State government will issue nearly $10.3 million in longevity payments to senior employees on Thursday, including nearly $6.2 million to non-union executives, managers and other staff and $4.1 million to union workers, according to numbers released Friday by Comptroller Kevin P. Lembo.
About 39,200 union workers forfeited their scheduled longevity payments as part of the concession deal approved in August. But nearly $466,000 will be paid to 757 state police troopers and 437 correction officer supervisors who rejected wage and longevity givebacks.
Abut 5,200 other union employees–mostly professionals in higher education and the Judicial Branch–also will be bonuses, but at a reduced rate agreed to in the concession deal. Their payments total more than $3.6 million.
It is the the $6.2 million being paid to 3,085 non-union workers that has caused a stir lately, however. Minority Republicans in the state Senate urged Malloy in writing recently to rescind the payments, while the State Employees Bargaining Agent Coalition filed a grievance earlier this month over the bonuses.
Administration officials have countered that shy of a legislative repeal of the longevity statute, canceling longevity payments for non-union workers could be challenged in court as an illegal taking of salary–a legal argument that Senate Minority Leader John McKinney, R-Fairfield, has challenged.
In a 2007 decision, the Connecticut Supreme Court ruled that final, pro-rated longevity payments earned by two retiring assistant attorneys general had to be included in their pension calculations. Administration officials also point to the 1985 U.S. Supreme Court ruling in Cleveland Board of Education v. Loudermill in which the high cout found public-sector employees can have a property interest in their employment that can’t be removed without due process.
The longevity pay system, first created by statute in 1967 and subsequently guaranteed in most union contracts since then, rewards most workers with bi-annual bonuses after they have achieved 10 years of service. The statutes also call for higher bonuses after workers hit their 15-, 20 and 25-year anniversaries, after which longevity pay is capped.
Under concession deal reached last summer between Malloy and the state employee unions, about 39,800 unionized employees forfeited their entire longevity payment this October. Another 5,248 unionized employees, primarily involving higher education faculty and Judicial branch professionals, forfeited 25 percent of their October payment.
Also under that deal, all unionized employees hired after July 1, 2011 are ineligible to ever receive longevity pay.
For non-union workers, the administration opted not to cancel October payments.
Instead it has capped payments for non-union workers. That means those payments never will increase in future years, regardless of how much experience non-union staff accumulate. It also means that those non-union workers who lacked the minimum experience level of 10 years when longevity payments last were issued in April are permanently ineligible from receiving them.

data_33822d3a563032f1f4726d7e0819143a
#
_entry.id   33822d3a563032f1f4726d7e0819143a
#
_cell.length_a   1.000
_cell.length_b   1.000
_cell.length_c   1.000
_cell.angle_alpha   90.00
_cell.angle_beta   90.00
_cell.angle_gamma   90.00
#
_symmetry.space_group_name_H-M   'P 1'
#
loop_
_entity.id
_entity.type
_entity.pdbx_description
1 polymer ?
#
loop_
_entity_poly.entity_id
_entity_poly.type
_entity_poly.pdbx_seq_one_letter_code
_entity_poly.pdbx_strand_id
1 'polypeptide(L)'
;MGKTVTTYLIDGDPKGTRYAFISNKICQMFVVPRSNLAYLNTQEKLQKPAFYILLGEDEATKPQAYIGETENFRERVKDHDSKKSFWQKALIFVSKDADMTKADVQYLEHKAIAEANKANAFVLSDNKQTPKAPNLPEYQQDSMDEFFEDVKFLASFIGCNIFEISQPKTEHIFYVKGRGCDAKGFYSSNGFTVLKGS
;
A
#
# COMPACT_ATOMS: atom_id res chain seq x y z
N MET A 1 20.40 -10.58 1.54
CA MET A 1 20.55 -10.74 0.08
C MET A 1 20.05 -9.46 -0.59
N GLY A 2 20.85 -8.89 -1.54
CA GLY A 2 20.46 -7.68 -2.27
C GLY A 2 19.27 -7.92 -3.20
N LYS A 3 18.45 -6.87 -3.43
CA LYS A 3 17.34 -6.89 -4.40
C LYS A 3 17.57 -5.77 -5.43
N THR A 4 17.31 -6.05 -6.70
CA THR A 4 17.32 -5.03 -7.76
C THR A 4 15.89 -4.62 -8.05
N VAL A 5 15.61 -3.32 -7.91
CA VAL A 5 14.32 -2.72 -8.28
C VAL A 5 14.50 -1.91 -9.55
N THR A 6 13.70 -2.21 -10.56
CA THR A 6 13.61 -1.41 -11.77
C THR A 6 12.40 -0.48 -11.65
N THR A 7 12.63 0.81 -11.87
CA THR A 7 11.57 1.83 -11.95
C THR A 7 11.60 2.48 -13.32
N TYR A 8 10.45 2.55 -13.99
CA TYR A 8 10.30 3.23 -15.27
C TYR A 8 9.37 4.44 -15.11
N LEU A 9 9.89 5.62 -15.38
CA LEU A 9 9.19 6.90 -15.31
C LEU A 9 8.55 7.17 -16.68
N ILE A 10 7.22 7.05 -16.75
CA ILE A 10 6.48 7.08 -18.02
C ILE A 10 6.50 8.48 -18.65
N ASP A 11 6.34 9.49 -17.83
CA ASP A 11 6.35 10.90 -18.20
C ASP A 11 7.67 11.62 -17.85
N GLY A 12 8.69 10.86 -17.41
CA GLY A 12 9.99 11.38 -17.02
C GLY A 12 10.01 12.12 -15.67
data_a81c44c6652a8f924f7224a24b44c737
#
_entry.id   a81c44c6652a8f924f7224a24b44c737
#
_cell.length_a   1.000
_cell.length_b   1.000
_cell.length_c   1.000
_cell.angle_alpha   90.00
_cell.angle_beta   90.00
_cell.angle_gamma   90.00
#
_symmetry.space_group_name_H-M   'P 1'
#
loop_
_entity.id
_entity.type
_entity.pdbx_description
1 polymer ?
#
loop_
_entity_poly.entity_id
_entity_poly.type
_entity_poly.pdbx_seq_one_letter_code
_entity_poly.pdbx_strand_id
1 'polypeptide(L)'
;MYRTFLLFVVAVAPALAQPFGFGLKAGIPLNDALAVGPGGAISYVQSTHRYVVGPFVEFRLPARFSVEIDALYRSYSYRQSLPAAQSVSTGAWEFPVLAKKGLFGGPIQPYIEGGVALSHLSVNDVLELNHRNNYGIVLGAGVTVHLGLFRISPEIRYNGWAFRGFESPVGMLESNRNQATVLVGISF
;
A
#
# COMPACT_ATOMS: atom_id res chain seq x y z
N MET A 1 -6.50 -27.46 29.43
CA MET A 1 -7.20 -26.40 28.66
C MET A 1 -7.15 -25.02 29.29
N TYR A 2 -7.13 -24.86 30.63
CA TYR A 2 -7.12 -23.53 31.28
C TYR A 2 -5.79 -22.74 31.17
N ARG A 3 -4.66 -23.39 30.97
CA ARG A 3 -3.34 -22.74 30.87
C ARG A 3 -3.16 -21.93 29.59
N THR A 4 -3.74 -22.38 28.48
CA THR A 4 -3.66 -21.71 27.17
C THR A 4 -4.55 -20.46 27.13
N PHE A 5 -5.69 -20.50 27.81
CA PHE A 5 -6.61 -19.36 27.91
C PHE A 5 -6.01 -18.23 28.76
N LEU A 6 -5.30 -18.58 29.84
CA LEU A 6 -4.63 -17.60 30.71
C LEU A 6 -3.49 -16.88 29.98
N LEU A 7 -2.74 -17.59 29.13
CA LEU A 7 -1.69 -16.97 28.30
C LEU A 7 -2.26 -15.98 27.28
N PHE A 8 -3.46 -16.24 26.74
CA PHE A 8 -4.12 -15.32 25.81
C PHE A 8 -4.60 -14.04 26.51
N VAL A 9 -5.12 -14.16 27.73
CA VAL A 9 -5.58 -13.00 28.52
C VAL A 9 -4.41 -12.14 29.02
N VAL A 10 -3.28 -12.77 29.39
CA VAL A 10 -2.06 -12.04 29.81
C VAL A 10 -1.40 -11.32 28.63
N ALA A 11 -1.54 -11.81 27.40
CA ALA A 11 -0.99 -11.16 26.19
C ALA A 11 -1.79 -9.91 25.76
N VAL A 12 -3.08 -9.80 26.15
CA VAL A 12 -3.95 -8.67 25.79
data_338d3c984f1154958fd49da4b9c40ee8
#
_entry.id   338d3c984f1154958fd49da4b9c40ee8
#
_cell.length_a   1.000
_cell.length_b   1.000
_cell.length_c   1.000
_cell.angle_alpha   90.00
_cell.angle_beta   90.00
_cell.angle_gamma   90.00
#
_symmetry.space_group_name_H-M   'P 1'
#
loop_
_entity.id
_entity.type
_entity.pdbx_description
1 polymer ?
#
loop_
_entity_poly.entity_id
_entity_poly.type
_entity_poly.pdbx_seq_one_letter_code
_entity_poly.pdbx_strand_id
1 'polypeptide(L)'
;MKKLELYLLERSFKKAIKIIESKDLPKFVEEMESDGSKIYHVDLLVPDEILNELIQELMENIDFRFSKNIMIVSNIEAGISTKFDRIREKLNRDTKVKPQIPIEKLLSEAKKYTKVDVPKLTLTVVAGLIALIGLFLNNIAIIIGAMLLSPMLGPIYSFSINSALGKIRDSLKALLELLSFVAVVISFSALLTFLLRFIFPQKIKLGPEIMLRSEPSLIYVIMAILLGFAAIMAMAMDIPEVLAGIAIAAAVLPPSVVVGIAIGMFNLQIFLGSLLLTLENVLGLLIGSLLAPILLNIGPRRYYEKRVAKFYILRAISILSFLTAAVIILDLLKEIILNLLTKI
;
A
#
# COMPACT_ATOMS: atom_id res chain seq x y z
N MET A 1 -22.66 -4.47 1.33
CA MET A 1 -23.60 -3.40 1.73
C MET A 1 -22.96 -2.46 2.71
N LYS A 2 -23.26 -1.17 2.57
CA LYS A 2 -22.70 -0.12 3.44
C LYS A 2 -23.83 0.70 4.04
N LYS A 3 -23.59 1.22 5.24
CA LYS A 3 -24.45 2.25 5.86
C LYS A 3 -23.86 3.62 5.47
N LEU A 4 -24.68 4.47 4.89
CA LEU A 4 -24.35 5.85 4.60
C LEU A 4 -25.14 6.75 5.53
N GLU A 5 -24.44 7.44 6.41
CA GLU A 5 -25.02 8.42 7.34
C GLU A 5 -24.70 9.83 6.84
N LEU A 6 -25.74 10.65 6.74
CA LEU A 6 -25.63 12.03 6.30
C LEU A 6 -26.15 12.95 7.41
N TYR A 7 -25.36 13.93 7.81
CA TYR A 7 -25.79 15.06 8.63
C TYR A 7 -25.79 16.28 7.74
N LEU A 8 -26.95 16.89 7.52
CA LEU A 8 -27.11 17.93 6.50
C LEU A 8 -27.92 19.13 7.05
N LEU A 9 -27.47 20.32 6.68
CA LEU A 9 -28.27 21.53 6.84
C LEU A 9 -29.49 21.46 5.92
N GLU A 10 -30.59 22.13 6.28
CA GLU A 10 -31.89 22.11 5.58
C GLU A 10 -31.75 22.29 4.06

Administration officials insist this produced far greater savings than the concession deal’s provision regarding longevity pay over the next few decades.
“We filed a grievance under the recently ratified SEBAC 2011 agreement because we believe that the comparable or greater sacrifice understanding must apply in the short-term, too,” coalition spokesman Matt O’Connor said. “Especially since paying out these bonuses now means there are some managers who won’t sacrifice their longevity at all.”
Union spokesmen have noted that some senior Malloy officials already had qualified for the top longevity payment before the new cap was imposed, meaning their payments won’t decline under this system in October or later.
McKinney argued in a separate letter to the governor that the statutory and legal precedent gives the governor the authority to reform the longevity pay system, including canceling payments.
McKinney added Friday that the longevity statute also gives the administration the flexibility to reduce payments to non-union staff.
For example, the statute reads that employees with greater than 10 by less than 15 years of service shall receive either $75, “or an amount determined in accordance with the longevity rate schedule established for his class of position by the Commissioner of Administrative Services, whichever is greater.” And in the case of managers, they are entitled only to the amount set in the commissioner’s schedule.
Similar language and options exist for workers with more experience. The fixed payments in the statute increase to $150 for 15-20 years of experience, $225 for 20-25 years, and $300 for more than 25 years.
“I’m disappointed that the governor refused to ask the commissioner of DAS to even issue a new longevity payment schedule” that matches the minimum levels set in statute, McKinney said Friday, adding it would have significantly discounted longevity payments for many non-union staff.
“The longevity payments have no business in state government anymore,” he added. “They’re not based on merit. They’re not based on how well you do your job.”
But the governor’s budget director, Office of Policy and Management Secretary Benjamin Barnes, said he believes altering existing pay schedules to match the minimum amounts in statute could run into the same legal problems involving with rescinding longevity pay without legislative action.
Malloy’s senior advisor, Roy Occhiogrosso, reasserted Malloy’s oft-stated stance on the issue Friday: “He doesn’t think anybody should be getting longevity payments.”
Occhiogrosso added that Malloy can’t accomplish that without legislative action, and is ready to work with lawmakers on this during the regular 2012 session, which starts in February. “I think he’s probably glad we’re spending less money on it now than last year,” Occhiogrosso added.